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"...Choose only entertainment and media that uplift you. Good entertainment will help you to have good thoughts and make righteous choices...Do not participate in entertainment that in any way presents immorality or violent behavior as acceptable."
For The Strength of Youth

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Submitted by Dave Free on 11 May 2007 - 2:49pm.

Bright sunlight was shining in the window when Jeremy opened his eyes. He raised his arms above his head to stretch and the smell reminded him that it had been several days since he had been in the shower. Slowly he rolled his legs off the bed and sat up on the edge. He heard noise in the kitchen. What time was it? What day was it?

He stood up and stumbled toward the kitchen. Mom was the only one there.

“Hey sleepy head!” she said when she saw him.

“Hi,” Jeremy replied, “what time is it?”

Mom looked at the clock on the stove. “Nearly noon,” she replied.

“On what day?” Jeremy asked.

“Wednesday,” mom replied, “you slept for twenty four hours straight.”

Jeremy jumped up. “Did anyone go get Fuji?” he asked.

“Sit down!” mom commanded. “Elena and dad brought him in yesterday after the sheriff left. He has a nice nest in the barn and has eaten every bean in the house. He went with your dad and the girls to see the damage at the bowl.”

Jeremy sat down, upset that he had forgotten about Fuji but glad that the others had stepped in. “I thought we were supposed to go see the Sheriff this morning,” he said as his mom put a plate with two fried eggs and a piece of toast in front of him.

“We were,” mom replied, returning to the counter. “But you were sleeping so soundly your dad called him and postponed it until this afternoon.”

Jeremy inhaled the eggs and toast, thanked his mom and excused himself to take a shower. By the time he was dressed and returned to the kitchen dad and the girls had returned. Dad looked at him in amazement and shook his head.

“How did you ever do it?” he asked. “A helicopter, a truck, the entire cliff, I’ve never seen anything like it.”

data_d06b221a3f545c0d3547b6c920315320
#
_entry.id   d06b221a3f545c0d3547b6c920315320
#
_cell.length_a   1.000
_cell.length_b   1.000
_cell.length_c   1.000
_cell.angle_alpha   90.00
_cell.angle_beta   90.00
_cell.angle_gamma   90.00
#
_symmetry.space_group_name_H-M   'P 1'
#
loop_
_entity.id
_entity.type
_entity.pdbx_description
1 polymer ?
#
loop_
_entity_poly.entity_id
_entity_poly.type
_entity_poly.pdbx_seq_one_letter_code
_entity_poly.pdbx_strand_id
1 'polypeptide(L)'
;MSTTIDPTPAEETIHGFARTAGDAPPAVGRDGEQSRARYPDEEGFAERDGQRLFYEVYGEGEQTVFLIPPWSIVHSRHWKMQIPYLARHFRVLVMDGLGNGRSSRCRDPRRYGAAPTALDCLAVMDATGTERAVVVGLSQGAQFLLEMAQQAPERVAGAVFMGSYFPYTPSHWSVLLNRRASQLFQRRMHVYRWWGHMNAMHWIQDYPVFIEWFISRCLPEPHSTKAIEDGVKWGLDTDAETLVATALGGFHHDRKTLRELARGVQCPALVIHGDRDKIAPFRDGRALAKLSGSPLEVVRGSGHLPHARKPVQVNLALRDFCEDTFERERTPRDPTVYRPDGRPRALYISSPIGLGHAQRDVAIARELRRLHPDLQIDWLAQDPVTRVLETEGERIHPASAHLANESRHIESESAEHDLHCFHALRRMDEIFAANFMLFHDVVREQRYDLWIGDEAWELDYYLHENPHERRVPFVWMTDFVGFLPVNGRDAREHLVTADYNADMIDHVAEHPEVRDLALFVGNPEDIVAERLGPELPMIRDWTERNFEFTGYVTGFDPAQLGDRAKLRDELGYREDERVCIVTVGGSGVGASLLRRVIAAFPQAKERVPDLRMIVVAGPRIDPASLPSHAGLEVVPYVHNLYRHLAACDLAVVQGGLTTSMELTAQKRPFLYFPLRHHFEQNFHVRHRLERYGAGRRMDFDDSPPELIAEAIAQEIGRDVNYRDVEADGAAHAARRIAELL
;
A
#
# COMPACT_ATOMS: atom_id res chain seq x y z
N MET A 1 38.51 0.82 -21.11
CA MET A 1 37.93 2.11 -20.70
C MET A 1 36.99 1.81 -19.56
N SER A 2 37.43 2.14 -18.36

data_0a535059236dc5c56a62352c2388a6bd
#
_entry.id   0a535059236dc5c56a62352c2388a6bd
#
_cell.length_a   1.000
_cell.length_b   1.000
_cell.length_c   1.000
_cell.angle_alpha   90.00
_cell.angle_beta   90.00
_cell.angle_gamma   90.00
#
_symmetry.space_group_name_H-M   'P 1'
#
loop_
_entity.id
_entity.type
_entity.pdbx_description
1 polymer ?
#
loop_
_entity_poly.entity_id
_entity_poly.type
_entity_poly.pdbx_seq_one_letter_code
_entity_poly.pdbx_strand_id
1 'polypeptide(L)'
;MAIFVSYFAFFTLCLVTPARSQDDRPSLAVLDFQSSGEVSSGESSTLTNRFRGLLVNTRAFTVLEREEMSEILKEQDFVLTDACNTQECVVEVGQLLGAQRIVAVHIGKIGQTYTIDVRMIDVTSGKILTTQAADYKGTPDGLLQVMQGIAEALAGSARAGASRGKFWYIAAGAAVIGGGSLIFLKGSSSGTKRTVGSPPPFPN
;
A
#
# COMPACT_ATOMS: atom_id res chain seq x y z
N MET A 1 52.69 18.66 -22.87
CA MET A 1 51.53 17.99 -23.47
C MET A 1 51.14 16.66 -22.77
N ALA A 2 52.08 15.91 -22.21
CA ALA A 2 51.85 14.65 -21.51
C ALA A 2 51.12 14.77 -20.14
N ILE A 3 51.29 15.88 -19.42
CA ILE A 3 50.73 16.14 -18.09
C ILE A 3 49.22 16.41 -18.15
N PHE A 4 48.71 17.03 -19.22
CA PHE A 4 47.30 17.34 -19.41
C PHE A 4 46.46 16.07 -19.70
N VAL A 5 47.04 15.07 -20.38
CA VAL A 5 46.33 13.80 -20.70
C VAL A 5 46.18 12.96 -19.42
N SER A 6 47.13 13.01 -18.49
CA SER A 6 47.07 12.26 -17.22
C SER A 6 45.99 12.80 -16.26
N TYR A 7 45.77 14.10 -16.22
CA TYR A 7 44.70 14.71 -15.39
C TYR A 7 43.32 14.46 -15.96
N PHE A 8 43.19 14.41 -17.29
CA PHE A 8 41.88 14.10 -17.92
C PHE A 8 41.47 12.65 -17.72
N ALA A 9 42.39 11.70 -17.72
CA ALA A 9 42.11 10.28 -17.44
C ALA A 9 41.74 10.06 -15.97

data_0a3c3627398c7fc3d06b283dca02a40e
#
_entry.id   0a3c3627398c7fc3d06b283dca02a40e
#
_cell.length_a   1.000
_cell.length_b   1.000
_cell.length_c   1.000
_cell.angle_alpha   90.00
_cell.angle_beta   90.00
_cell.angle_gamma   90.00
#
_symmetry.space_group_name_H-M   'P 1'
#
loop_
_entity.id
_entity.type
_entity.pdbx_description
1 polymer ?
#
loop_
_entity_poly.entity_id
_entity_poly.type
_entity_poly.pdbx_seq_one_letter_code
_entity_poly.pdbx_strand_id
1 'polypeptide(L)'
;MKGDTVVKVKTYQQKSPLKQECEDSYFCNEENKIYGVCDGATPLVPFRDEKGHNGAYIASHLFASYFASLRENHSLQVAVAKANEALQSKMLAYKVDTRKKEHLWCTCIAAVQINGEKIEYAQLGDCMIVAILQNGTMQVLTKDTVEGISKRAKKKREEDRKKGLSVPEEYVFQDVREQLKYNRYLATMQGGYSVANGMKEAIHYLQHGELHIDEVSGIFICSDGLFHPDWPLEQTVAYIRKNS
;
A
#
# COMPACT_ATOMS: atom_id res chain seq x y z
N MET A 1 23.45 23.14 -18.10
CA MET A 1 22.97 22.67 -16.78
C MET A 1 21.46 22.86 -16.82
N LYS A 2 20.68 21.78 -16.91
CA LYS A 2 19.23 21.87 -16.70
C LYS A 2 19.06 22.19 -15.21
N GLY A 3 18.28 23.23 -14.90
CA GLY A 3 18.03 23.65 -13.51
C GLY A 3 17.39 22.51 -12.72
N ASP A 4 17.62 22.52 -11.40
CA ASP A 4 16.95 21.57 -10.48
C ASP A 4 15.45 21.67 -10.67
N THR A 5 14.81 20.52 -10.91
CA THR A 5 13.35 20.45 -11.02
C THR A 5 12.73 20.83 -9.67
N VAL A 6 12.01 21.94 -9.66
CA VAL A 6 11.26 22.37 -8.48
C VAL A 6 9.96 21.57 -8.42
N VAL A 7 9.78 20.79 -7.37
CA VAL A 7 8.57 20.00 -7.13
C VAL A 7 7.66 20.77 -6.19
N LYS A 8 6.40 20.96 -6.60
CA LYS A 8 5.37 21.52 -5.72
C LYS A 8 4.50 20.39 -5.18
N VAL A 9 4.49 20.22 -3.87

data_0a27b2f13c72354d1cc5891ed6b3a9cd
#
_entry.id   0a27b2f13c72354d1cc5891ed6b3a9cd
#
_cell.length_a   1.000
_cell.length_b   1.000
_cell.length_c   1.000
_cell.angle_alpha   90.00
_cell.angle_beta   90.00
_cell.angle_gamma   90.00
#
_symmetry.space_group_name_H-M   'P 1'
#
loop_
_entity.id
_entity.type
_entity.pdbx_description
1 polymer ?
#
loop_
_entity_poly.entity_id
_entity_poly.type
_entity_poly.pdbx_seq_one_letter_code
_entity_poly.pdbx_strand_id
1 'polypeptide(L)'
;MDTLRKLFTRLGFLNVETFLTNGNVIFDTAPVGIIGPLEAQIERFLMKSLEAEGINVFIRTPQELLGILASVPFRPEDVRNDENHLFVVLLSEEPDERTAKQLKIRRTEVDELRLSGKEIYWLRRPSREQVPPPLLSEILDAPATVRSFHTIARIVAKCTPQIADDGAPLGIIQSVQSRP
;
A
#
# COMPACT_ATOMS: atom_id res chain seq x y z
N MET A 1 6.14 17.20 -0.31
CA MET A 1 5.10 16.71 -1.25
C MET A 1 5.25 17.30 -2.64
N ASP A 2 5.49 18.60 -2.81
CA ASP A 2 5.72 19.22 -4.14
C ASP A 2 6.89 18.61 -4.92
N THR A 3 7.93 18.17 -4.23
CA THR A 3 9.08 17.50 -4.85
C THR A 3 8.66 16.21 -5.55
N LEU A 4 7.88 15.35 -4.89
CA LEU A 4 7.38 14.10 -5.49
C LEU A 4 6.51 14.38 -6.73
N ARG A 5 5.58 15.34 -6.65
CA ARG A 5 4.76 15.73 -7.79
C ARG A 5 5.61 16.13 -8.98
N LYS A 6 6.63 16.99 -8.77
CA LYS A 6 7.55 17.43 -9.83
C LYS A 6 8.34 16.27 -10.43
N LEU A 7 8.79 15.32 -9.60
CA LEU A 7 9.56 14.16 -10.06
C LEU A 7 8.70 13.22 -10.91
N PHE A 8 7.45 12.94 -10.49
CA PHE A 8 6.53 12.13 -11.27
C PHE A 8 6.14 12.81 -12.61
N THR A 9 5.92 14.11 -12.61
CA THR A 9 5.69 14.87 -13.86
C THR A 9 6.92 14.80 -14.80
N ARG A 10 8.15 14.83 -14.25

“Any sign of water?” Jeremy asked hopefully.

“Nothing yet,” Elena replied. “We walked around on the pile of rubble and tried to find an entrance to the cave. There’s nothing.”

Jeremy sighed. “Sorry dad,” he said.

Dad looked up at him, confused. “Why?”

“There’s no water to grow the shrimp,” Jeremy said quietly.

“That has been the least of my worries,” dad replied. “I’m just glad we’re all safe and Putts’ men are behind bars.”

“Speaking of those bars, we better get started for town. The Sheriff will be waiting for us.”

Fuji greeted Jeremy as he came out the door with a snort. Jeremy wrapped his arms around the dinosaur’s neck. “Hello boy! I missed you too!” Blue barked and jumped up on Jeremy looking for attention. “You too Blue! I missed you too.” Jeremy rubbed Blue behind the ears then led them both to the shed.

The four-wheelers were now parked behind the shed and there was hay spread on the concrete floor. “You guys will have to stay in here while we go to town,” Jeremy said as he pulled the overhead door down behind them. Fuji snorted and shook his head.

“We won’t be too long and we’ll bring you back some beans,” Jeremy said. He patted Fuji on the neck, patted Blue’s head and went out the side door closing it behind him.

The “report taking” at the Sheriff’s office took more than two hours. First the Sheriff had to find Amelia Avery. She was the town gossip on her own time and got paid to be the court recorder whenever one was needed. With such important criminals in his jail, the Sheriff decided having a recorder was an absolute necessity. Amelia was at Sally’s beauty salon in the middle of her weekly hair appointment. She wasn’t too excited about leaving with her hair only half teased. When she finally arrived Jeremy concluded that the second half of the hair appointment must be the most important because the first half didn’t look so good. He decided not to mention that in his statement.

When Amelia was finally in place and ready, the Sheriff turned to Jeremy and said, “Alrightee young man tell us what happened.”

Jeremy began his story and told every detail he could remember. He avoided any mention of Fuji or the cave and just said he “ran fast” when he was really riding Fuji. The sheriff just nodded and listened. He seemed particularly interested in Jeremy’s use of the automatic weapon and the grenade.

Elena gave her statement next. She described sitting up on the wall trying to signal the sheriff for two hours. The sheriff picked up the story from there and told how “old Hank Clark” saw the signal while he was in his garden picking tomatoes. Hank had served on the USS Enterprise during WW II and recognized the SOS signal immediately. The sheriff failed to mention how he had ignored Hank’s report until black smoke became visible in the same general direction.